Global Affairs

IAEA Chief: Military Dimensions of Iran’s Nuke Program Will Make It Hard to Reach Deal by Deadline

The Associated Press on Monday conveyed comments from the head of the U.N.’s nuclear watchdog (IAEA) assessing that the pace being made in addressing the so-called possible military dimensions (PMDs) of Iran’s nuclear program – which stretch from the Iranian military’s involvement in mining uranium all the way to tests related to nuclear detonations – may end up hampering efforts to ink a comprehensive nuclear agreement into 2015.

The wire reported that IAEA chief Yukiya Amano had bluntly told journalists that the IAEA, which is seeking to gain transparency into the degree to which the Iranian military is entangled in Tehran’s atomic program, will not have concluded its probes by the time that the July 20 deadline set by the interim Joint Plan of Action (JPA) passes:

The U.S. and its western allies at the negotiating table insist that Iran and the IAEA must wrap up the investigation as part of the overall nuclear agreement that Iran and the powers want to finalize by July 20.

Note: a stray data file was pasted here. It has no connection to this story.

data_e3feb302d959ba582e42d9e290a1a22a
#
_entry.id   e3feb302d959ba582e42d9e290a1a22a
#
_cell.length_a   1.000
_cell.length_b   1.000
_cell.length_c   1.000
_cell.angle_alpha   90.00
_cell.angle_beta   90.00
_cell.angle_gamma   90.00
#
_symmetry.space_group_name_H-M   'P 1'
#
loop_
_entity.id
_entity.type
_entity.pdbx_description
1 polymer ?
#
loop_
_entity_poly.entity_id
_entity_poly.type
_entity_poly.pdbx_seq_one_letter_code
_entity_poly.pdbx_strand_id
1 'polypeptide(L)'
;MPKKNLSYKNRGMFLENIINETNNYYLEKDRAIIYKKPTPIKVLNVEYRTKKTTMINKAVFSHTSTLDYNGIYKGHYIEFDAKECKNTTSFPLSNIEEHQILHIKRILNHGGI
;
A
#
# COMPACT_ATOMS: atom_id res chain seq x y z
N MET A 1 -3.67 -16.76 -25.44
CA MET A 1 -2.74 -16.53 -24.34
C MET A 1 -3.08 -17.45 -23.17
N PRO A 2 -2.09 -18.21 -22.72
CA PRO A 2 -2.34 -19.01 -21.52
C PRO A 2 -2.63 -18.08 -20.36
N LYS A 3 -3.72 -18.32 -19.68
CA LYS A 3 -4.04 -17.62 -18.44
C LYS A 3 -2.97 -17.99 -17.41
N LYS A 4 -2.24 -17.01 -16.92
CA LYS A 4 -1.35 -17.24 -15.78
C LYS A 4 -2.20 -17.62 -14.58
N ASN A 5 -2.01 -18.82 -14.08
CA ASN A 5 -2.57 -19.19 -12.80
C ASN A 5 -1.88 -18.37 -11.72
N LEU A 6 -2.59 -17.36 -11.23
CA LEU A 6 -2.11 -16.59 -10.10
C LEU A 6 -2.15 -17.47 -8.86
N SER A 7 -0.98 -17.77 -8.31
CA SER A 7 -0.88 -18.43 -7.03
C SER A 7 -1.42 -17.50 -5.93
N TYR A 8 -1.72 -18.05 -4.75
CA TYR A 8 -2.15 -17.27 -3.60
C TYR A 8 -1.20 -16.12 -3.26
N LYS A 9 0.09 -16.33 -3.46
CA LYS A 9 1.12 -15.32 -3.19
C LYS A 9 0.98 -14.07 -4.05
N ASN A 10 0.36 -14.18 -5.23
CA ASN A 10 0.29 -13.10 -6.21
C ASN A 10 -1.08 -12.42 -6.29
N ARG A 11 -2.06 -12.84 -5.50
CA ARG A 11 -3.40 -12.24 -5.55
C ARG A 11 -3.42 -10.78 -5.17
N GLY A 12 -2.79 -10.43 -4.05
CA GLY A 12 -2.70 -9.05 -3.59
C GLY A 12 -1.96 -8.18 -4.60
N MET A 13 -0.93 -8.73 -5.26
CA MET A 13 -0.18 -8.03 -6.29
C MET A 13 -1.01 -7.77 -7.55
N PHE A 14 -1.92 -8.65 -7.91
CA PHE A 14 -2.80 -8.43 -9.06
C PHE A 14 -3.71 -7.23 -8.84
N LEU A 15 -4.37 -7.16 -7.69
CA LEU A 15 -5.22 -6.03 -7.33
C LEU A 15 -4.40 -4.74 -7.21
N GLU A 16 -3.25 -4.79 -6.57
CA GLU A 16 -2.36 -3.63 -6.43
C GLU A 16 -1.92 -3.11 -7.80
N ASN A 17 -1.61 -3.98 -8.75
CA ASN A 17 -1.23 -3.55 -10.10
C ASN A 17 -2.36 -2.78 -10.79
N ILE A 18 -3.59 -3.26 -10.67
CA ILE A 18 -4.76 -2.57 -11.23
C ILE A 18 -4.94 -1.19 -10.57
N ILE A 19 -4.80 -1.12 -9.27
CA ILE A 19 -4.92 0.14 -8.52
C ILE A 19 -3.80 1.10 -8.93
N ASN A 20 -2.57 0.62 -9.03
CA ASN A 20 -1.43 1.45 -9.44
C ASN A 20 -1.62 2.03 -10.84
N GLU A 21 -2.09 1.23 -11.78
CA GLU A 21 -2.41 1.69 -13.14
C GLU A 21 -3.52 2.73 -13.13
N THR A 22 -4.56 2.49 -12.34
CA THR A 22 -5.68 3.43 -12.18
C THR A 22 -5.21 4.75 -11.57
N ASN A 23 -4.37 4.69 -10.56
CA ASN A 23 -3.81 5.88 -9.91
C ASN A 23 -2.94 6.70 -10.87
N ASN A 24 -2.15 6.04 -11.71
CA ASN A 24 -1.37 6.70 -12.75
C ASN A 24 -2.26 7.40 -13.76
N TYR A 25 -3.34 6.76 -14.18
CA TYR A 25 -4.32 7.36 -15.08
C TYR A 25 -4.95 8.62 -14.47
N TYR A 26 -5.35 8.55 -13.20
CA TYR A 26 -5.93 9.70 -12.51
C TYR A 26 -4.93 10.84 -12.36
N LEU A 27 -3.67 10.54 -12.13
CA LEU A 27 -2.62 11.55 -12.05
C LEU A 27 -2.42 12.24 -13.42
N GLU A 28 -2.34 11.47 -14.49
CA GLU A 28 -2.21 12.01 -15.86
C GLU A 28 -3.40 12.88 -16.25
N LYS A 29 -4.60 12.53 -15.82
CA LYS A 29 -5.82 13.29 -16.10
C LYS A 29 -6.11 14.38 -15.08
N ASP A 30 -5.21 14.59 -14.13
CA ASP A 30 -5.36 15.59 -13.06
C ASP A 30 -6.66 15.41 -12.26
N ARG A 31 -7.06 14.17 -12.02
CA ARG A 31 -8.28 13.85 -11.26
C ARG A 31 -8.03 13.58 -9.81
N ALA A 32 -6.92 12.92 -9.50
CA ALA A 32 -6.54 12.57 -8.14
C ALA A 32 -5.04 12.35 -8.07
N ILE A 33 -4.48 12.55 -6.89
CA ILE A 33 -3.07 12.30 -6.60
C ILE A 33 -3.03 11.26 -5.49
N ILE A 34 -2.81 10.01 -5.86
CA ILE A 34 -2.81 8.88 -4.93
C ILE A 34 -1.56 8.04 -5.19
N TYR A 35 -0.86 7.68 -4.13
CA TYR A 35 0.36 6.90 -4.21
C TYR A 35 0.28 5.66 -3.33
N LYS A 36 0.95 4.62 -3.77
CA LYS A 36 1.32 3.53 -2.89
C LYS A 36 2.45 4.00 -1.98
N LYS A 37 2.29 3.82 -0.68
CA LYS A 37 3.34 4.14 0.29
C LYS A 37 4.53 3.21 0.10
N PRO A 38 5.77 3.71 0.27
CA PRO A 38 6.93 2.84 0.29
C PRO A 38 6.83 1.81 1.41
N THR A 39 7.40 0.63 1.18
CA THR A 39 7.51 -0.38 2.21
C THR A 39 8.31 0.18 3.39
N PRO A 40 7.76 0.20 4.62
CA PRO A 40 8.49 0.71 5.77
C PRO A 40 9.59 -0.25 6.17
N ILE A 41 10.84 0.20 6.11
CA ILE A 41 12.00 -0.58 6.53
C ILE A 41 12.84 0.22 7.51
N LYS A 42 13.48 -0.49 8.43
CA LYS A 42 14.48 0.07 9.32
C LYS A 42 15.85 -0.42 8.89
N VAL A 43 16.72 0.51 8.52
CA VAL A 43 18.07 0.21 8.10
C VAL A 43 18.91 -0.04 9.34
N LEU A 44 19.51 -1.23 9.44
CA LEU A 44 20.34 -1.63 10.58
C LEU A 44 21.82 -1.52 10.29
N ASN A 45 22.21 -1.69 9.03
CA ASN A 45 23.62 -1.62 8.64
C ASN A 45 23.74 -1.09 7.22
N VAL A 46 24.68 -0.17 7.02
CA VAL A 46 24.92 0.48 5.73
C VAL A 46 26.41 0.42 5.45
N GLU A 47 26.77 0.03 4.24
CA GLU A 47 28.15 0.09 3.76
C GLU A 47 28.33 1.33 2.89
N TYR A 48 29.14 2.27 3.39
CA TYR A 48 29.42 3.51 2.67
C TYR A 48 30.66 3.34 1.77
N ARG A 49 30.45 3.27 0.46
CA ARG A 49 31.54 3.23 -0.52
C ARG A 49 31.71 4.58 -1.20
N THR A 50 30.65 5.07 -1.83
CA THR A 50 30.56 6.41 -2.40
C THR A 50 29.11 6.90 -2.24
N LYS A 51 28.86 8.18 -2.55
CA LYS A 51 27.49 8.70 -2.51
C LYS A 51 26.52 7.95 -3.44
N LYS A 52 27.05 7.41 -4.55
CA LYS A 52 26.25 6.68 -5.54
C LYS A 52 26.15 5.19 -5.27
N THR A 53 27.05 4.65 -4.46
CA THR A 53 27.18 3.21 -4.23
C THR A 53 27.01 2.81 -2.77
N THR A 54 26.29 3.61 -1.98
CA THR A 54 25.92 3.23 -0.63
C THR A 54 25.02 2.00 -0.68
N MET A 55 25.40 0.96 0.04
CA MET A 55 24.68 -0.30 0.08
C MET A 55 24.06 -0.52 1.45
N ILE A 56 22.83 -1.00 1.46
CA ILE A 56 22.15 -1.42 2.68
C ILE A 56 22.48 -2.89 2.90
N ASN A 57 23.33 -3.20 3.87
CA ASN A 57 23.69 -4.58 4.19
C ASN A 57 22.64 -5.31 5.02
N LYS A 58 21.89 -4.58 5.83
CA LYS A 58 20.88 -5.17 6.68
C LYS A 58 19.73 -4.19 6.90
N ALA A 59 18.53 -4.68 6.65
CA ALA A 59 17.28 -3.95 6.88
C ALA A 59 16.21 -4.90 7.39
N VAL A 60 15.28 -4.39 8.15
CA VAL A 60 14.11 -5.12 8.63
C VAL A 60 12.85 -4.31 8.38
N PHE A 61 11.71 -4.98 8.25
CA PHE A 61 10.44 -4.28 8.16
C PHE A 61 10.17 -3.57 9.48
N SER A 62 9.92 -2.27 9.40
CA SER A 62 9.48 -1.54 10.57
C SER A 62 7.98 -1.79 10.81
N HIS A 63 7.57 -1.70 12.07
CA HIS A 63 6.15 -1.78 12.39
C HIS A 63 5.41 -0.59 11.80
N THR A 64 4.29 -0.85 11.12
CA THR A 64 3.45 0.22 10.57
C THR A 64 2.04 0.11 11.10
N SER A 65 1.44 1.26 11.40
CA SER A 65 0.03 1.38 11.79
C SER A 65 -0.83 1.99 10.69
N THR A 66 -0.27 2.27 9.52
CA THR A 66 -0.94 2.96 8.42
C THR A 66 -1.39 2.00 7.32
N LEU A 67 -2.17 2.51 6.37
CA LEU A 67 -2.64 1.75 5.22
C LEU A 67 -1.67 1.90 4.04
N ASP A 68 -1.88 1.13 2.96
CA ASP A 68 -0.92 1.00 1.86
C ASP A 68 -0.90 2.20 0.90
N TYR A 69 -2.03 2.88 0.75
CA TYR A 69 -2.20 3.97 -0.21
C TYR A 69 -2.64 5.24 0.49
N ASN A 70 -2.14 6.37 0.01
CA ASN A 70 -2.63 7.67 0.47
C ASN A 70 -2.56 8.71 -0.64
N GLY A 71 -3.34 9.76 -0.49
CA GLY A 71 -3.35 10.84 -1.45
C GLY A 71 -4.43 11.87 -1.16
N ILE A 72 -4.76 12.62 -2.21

On Monday, IAEA chief Yukiya Amano told reporters he doesn’t believe either side expects his agency to conclude its probe by then — raising new doubts about the deadline. He could not say if the investigation would finish by year’s end.

Speaking to the 35-nation IAEA board, Amano said Iran is cooperating “substantively” with the probe, but it is too early to make an overall judgment.

The timeline is a function both of past Iranian opacity – Reuters referred to the IAEA’s “long-thwarted probe into suspected atom bomb research” in its writeup – and to ongoing Iranian foot-dragging on a variety of PMD-related issues.

Amano responded to suggestions that his agency’s work can be hastened:

“I can understand the expectation from many countries and people to accelerate the process, and I myself would like to see a speeding up,” Amano, the IAEA’s director general, told a news conference.

The PMD issue, which has for years been a core concern in the West’s approach to Iran, is considered critical to establishing a robust verification regime in the context of any deal between the P5+1 global powers and Iran.

Washington Institute Managing Director Michael Singh months ago gave a textbook rundown of the dynamic, concluding among other things that “[w]ithout insight into the full extent of Iran’s clandestine nuclear activities, no amount of monitoring and inspection can provide true confidence that Iran lacks a parallel program beyond inspectors’ view.”

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